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PIA Applauds Congress for Taking First Step Toward National Energy Policy

Press release from the issuing company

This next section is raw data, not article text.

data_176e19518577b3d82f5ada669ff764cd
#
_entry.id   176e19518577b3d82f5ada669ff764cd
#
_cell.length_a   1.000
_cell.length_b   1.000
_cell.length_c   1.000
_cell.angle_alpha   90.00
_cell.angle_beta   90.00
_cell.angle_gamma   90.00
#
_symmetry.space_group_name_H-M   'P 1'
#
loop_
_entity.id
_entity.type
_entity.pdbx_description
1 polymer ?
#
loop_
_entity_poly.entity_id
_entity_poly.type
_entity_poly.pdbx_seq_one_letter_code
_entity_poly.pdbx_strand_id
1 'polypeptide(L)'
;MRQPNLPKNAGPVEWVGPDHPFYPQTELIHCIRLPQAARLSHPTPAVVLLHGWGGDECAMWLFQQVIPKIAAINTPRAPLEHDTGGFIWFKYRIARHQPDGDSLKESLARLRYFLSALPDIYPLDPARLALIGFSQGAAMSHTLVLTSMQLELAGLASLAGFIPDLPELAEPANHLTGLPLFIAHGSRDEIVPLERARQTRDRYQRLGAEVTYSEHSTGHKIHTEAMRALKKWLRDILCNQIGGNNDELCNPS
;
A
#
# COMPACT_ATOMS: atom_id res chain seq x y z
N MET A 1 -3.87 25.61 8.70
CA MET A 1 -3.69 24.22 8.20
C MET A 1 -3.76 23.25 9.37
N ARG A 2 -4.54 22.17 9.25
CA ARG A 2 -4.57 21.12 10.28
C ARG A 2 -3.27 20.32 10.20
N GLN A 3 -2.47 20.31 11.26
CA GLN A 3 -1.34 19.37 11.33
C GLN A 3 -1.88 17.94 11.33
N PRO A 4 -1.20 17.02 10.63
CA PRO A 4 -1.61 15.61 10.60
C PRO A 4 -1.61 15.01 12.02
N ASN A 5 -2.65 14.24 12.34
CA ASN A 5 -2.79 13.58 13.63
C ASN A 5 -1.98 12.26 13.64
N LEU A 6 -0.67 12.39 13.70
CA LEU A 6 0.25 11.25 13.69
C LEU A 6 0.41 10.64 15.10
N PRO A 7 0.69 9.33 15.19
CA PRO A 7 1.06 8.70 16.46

ALEXANDRIA, VIRGINIA (August 10, 2001) – Printing Industries of America (PIA), Incorporated, applauded the late July decision by Congress to create a national energy policy aimed at developing sustainable energy reserves and improving infrastructure for commercial enterprises and their customers. By a vote of 240-189, the U.S. House of Representatives on July 31 passed H.R. 4, the Securing America’s Future Energy (SAFE) Act. The measure now heads for the Senate when Congress reconvenes after the August recess. PIA favored a national energy policy, especially when members across the U.S. were paying increased fuel and utility costs between 31 and 50 percent and in some instances, 200 percent. As a result, PIA and a number of its members joined the Alliance for Energy and Economic Growth, which urged U.S. decision-makers to develop a domestic energy policy. The alliance is a coalition of suppliers, commercial users, residential consumers, and unions seeking to ensure reliable energy resources for America's future. "Graphic arts companies everywhere during the second quarter of 2001 witnessed a sizeable percentage increase in their fuel and energy costs that cannot possibly be absorbed over the long term," said Ben Cooper, PIA senior vice president of government affairs. "Consequently, those added costs are going to be passed on to the consumer and thus print pricing will begin to spiral out of control. Fortunately, the House recognized a sound energy policy contributes to sustained economic growth. Hopefully, the Senate will quickly follow suit." The domestic energy policy issue came to the forefront in the Spring of 2001, as blackouts plagued the West Coast and gasoline prices skyrocketed. These market forces focused national attention on the glaring differences between energy supply and demand. Wendy Lechner, senior director of federal policy at PIA noted, "Energy use is growing twice as fast as production. Use is up 30 percent while production has only increased 14 percent since 1972. Printers and other manufacturers are bearing the brunt of increased prices, which will have a tremendous negative impact on our economic well being. By taking this first important step to safely increase supplies, improve the distribution chain, and further develop alternative energy sources, Congress is protecting our economy and our quality of life."

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